[messaging] Value of deniability

Sam Lanning sam at samlanning.com
Wed Dec 10 16:29:39 PST 2014

On 10/12/14 22:41, Eleanor Saitta wrote:
> Un-signed and deniable are distinct properties.  I'm definitely not
> arguing against unsigned transcripts; making an active effort to make
> repudiation difficult is a very different question than designing for
> the field utility of deniability.

Unfortunately it's not that simple. In most cases with security
protocols, these two are mathematically as useful as each other,
not-deniable (but with authenticity) is as good as signed.

At a high level, there are 3 main ways in which you can send a digital
message to n people.

a) send the message, unsigned in any way, to each of the n people. This
provides deniability, is unsigned, but has no authenticity.

b) send the message, with a signature using a long-living key (e.g.
PGP), to each person. this is signed, is not-deniable, but has authenticity.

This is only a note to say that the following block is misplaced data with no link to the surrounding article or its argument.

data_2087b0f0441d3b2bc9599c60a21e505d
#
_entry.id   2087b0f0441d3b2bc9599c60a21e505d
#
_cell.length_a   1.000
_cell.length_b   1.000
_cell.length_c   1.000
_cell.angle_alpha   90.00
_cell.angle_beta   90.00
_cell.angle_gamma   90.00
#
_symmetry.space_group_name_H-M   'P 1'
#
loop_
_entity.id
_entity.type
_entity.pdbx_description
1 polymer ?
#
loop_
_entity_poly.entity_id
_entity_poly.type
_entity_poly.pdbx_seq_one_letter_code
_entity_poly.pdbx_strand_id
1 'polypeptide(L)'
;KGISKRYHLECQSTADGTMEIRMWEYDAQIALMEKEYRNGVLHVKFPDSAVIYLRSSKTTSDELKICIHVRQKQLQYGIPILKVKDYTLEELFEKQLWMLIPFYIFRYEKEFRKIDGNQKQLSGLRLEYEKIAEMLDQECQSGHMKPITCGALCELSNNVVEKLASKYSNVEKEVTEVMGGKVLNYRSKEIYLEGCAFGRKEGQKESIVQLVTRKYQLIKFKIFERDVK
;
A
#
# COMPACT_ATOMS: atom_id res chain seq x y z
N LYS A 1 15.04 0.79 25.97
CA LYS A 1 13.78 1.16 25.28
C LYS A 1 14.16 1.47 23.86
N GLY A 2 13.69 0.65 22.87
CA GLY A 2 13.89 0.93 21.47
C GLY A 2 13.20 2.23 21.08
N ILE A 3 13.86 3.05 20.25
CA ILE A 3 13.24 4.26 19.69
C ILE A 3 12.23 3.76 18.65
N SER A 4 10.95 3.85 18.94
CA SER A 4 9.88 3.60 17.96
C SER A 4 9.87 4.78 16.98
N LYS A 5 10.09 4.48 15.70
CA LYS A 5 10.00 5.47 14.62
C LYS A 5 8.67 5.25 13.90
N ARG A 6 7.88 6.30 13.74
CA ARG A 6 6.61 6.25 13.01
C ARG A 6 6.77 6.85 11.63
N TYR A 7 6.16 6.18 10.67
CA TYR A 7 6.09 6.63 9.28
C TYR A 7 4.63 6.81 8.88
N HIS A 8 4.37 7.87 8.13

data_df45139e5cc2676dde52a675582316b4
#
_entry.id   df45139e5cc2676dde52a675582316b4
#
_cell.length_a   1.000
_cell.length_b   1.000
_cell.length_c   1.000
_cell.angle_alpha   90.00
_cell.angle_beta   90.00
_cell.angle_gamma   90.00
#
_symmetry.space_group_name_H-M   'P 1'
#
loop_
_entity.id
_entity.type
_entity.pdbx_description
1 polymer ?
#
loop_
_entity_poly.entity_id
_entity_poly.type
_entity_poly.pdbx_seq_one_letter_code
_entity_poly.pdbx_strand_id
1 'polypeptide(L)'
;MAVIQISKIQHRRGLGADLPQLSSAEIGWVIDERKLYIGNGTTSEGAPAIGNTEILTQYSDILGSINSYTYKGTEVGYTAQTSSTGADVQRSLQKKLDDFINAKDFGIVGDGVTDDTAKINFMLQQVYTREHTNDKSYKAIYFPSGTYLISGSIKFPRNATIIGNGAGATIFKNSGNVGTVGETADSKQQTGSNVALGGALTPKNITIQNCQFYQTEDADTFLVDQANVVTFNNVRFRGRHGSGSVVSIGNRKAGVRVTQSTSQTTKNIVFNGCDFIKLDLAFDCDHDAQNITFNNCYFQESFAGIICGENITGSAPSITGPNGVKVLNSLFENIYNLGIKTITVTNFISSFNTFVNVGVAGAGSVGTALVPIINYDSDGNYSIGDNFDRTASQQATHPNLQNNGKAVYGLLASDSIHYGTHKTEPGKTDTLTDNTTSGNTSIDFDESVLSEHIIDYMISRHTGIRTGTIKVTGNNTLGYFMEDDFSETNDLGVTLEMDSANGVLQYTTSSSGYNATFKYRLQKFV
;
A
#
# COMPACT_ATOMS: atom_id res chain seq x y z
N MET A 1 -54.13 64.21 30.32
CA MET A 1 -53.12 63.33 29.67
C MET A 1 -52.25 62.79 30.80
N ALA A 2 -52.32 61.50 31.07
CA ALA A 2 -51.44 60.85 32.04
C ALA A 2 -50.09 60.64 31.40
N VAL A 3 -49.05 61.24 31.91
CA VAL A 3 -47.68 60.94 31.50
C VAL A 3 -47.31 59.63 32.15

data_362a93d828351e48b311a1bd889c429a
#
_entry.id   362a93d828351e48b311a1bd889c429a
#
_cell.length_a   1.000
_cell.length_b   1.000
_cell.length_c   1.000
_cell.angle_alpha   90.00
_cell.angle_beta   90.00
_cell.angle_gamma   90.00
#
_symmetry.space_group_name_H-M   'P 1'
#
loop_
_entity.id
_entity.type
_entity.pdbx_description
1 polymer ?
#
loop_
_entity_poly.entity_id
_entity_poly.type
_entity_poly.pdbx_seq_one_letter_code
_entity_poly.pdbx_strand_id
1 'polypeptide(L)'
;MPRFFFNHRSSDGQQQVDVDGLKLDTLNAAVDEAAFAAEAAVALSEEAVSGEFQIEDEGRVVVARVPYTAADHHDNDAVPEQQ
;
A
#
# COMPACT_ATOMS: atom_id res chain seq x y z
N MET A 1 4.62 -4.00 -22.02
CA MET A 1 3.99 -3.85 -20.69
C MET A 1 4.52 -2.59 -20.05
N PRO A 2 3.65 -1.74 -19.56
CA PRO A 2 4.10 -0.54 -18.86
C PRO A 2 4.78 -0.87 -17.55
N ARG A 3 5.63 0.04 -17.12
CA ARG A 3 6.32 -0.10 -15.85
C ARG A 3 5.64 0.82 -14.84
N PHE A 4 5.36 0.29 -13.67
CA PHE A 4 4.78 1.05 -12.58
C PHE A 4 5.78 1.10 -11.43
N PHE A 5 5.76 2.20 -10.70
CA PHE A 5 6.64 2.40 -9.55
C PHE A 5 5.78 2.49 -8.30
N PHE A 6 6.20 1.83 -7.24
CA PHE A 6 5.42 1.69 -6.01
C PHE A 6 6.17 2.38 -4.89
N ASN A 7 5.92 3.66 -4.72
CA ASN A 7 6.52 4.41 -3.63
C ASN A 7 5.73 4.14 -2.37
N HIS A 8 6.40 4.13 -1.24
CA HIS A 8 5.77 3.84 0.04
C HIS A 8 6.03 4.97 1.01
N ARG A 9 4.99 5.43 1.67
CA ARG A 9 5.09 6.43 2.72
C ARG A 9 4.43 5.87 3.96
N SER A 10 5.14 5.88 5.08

c) send an individual message to each recipient, in such a way so that
each message could only have been written by the sender and the
recipient of that message. This is more work (except for the case where
communication is only between 2 parties, in which case we can have this
for free). Messages are unsigned (not tied to a single identity, each
message is tied to 2 identities), deniable, and authentic.

More concretely messages can be:

- tied to 0 identities
  (deniability, no authenticity)
- tied to 1 identity (signed)
  (no deniabilty, authenticity)
- tied to 2 identities (in effect, signed by 1 of 2 identities)
  (deniability, authenticity)

Which leads me to this conclusion:

If we want to have authenticity in a secure messaging protocol, we either:

 - sign every message (not deniable). Basically every message is
provably by the owner of a long-lived identity. Should hold up in a
court of law as strongly as a chain of PGP-Signed emails, which we have
already discussed previously in this thread.
 - use deniability (more costly when more than 2 people are communicating)



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